5. Is the company competitively stronger or weaker than key rivals? The key appraisals here involve how the company matches up against key rivals on industry key success factors and other chief determinants of competitive success and whether and why the company has a competitive advantage or disadvantage. Quantitative competitive strength assessments, using the method presented in Table 4.3, indicate where a company is competitively strong and weak, and provide insight into the company’s ability to defend or enhance its market position. As a rule, a company’s competitive strategy should be built around its competitive strengths and should aim at shoring up areas where it is competitively vulnerable. When a company has important competitive strengths in areas where one or more rivals are weak, it makes sense to consider offensive moves to exploit rivals’ competitive weaknesses. When a company has important competitive weaknesses in areas where one or more rivals are strong, it makes sense to consider defensive moves to curtail its vulnerability.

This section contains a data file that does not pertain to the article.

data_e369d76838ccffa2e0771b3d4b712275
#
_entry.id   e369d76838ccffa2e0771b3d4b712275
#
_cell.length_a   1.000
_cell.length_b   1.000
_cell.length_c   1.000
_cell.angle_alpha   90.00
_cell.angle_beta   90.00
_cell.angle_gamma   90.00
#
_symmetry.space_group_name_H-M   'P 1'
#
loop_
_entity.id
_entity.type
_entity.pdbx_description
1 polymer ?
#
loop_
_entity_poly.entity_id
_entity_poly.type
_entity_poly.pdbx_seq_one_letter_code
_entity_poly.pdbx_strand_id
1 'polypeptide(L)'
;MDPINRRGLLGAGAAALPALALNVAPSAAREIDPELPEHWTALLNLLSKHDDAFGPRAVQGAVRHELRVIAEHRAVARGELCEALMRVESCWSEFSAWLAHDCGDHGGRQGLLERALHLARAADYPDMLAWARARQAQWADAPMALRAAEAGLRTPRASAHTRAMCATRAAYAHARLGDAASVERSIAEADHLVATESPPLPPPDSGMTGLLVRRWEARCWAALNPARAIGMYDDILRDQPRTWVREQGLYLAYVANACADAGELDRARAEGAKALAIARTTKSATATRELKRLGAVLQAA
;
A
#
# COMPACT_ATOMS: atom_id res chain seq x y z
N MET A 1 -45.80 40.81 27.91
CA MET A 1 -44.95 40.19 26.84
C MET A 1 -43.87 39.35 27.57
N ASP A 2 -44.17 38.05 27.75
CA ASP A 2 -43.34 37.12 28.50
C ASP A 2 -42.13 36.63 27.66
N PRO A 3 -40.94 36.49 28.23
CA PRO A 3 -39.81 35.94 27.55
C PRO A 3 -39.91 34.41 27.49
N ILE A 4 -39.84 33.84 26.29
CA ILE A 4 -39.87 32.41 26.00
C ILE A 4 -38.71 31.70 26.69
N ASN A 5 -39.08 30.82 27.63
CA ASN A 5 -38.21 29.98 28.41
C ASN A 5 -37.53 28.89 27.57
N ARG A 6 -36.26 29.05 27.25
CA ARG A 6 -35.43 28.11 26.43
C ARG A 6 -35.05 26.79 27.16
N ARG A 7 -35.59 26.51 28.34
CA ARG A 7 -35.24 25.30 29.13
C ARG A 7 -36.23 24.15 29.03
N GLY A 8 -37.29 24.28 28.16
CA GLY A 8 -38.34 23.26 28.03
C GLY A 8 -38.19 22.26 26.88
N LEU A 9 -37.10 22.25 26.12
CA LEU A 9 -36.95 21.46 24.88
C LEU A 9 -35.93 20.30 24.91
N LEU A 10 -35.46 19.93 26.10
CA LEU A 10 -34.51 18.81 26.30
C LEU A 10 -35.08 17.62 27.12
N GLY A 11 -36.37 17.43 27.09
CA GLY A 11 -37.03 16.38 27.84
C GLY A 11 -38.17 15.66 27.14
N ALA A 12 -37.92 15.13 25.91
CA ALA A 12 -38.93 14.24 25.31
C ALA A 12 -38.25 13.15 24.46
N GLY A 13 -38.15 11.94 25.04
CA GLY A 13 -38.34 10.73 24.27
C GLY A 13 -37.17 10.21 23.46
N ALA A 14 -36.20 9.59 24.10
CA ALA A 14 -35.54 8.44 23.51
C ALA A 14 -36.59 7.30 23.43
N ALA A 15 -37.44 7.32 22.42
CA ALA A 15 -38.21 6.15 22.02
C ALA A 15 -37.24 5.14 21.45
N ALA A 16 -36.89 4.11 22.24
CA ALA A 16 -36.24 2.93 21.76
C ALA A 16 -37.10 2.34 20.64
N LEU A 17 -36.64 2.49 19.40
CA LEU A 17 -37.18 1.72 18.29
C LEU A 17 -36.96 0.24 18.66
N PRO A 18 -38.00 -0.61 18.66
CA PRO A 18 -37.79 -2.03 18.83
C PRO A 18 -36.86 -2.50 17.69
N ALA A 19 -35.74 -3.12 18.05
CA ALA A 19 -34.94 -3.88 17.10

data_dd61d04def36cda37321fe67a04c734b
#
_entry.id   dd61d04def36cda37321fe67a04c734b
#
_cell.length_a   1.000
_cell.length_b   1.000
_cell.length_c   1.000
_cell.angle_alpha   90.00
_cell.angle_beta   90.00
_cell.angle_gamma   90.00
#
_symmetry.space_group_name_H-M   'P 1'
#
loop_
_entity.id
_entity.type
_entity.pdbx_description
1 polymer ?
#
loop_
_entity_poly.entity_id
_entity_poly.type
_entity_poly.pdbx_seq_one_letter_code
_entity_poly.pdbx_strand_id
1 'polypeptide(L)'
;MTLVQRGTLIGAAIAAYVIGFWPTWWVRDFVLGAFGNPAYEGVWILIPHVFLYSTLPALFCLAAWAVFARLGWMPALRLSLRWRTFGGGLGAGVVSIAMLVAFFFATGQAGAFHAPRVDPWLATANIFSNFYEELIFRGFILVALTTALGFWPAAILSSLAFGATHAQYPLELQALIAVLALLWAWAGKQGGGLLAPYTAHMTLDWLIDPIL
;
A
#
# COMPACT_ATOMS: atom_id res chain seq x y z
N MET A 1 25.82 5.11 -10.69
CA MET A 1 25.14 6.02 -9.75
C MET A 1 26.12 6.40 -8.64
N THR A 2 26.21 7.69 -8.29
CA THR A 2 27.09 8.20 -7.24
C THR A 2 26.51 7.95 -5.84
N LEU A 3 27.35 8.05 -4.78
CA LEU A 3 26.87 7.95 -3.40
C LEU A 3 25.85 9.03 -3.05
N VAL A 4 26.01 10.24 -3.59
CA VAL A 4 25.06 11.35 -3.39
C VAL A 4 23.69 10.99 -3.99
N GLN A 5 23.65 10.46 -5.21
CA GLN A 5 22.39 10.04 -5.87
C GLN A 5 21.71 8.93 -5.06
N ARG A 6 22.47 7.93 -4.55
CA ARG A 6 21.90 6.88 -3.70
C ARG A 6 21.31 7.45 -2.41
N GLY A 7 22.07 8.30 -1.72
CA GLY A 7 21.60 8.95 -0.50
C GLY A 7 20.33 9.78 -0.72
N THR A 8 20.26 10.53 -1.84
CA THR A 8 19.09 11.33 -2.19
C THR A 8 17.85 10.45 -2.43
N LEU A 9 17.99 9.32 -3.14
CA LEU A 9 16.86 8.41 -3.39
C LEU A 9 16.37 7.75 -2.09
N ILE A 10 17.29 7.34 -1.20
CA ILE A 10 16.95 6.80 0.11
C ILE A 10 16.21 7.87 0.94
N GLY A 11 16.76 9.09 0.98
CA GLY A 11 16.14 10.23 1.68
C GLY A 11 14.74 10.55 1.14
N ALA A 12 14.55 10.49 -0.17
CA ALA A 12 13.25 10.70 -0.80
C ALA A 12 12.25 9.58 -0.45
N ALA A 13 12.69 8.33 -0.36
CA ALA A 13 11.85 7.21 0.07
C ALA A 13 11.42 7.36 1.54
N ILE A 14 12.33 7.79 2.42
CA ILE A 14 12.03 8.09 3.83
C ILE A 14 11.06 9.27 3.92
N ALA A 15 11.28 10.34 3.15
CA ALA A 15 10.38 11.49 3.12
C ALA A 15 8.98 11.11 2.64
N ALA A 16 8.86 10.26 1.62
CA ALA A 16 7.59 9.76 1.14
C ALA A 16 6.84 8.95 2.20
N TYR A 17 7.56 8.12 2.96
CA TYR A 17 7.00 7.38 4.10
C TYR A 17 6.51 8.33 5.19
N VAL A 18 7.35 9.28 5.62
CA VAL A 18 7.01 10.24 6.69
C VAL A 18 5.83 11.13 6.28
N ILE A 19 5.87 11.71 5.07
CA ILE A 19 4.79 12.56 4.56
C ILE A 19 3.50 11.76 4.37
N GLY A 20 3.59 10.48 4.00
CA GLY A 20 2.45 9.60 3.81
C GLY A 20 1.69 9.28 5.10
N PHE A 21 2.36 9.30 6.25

6. What strategic issues and problems does top management need to address in crafting a strategy to fit the situation? This analytical step zeros in on the strategic issues and problems that stand in the way of the company’s success. It involves drawing on the results of both the analysis of the company’s external environment and the evaluations of the company’s overall internal situation to compile a “worry list” of issues and problems that managers need to address and try to resolve in refurbishing the company’s strategy to better fit its overall situation. The worry list uses such language as “how to…,” “whether to…” and ‘what to do about…” to single out the specific strategy-related concerns that merit front-burner management attention. A company’s strategy is neither complete nor well matched to the particulars of its situation unless it contains actions and initiatives to address every issue or problem on the “worry list.”